A Divergent Italian: Day 1 – Outback NSW

Desolation: The feeling of loneliness; the state of being trapped within a vast landscape of nothingness. A place, where items of creature comforts are given up for survival goods, and what is broken becomes fixed, not replaced. Food is rationed to ensure that waste is minimised, and available resources are utilised in an improvised fashion to maximise their potential. All efforts are combined so that a synergy is formed in ensuring that, somehow, we can make it out of this hellhole.

Teleporting myself to contemporary city life in Sydney, where possessions are so easily taken for granted. Whatever that is broken, more often than not, becomes replaced, not fixed. The sandwich can’t be eaten because it’s not gluten-free. The phone can’t be left turned off because we have to be kept updated on Facebook and Twitter. I can’t ride my motorcycle today because it’s raining. Modern innovations have made us into entitled lazy beings who require things to be presented in a certain manner for activities to be feasible.

Adventure-touring on a motorcycle is quite an irony. Spend quite a considerable amount of money on a motorcycle and suitable camping equipment, in order to live like a homeless person in the middle of nowhere. However, this highlights our need, as humans, to be able to have a touch of nature in their lives, along with a decent degree of hard-yakka. There’s likely nothing worse than spending the majority of your life, zombie-eyed within an office cubicle, day in and day out, typing away on a keyboard in front of a screen; I know, I’ve tried it, and I called it quits.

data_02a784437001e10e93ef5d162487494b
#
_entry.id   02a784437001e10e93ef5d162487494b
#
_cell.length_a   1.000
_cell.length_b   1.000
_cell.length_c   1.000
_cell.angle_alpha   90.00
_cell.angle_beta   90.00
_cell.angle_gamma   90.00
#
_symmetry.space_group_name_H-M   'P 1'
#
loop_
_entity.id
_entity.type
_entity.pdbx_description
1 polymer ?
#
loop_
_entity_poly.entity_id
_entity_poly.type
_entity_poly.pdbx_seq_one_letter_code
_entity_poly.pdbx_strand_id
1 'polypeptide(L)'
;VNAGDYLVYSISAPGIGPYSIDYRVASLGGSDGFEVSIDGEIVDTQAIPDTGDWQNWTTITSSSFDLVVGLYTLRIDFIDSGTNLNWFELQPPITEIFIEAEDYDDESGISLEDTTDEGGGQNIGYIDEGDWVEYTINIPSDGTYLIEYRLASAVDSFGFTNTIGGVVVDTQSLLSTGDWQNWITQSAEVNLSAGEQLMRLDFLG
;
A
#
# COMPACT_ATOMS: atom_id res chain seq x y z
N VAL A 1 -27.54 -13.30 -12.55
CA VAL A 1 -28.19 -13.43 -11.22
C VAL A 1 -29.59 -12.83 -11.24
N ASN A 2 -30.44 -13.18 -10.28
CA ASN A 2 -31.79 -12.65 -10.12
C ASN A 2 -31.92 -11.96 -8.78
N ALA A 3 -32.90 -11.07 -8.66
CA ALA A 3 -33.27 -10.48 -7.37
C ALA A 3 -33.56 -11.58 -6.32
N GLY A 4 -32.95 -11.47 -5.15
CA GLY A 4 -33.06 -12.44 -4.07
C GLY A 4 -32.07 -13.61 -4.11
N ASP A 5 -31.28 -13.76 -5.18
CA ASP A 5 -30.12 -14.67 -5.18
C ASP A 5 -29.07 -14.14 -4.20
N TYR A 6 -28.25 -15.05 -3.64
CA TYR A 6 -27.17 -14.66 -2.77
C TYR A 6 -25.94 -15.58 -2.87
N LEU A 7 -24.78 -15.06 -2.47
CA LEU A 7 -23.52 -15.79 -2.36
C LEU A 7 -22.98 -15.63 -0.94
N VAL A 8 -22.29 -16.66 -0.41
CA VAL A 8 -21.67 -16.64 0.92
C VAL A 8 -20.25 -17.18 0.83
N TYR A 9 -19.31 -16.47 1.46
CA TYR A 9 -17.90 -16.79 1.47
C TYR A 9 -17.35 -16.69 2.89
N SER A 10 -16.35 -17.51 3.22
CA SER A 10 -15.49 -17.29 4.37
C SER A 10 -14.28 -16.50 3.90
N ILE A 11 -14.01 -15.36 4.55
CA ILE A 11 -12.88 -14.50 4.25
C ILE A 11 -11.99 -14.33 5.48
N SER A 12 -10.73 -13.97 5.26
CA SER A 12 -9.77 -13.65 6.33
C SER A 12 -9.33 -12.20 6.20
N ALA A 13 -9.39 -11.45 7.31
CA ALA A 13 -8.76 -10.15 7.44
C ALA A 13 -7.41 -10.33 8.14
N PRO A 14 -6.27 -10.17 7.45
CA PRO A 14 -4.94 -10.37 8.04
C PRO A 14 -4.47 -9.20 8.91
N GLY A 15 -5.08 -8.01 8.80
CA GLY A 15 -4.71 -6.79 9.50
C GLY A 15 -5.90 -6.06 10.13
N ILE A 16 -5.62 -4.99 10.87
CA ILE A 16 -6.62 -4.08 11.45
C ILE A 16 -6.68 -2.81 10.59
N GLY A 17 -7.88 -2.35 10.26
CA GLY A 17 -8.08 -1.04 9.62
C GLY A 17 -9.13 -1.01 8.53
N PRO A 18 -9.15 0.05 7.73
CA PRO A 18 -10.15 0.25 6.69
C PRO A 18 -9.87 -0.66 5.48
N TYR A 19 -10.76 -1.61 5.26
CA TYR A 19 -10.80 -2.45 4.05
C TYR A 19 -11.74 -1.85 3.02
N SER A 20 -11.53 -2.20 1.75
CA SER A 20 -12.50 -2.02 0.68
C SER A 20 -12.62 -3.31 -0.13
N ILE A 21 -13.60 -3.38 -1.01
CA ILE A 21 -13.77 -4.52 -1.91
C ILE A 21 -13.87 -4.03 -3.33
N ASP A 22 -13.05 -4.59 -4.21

This is probably why I love being alone at times. Travelling alone is also probably the best form of travelling. “Why do I enjoy travelling on my own; isn’t it boring?” you’d ask. Take a look at the introduction of one of my past posts for an insight of my preference to ride alone. I was able to free up some time recently over the festive season, and this gave me the best road trip idea for the moment, albeit a little hastily planned.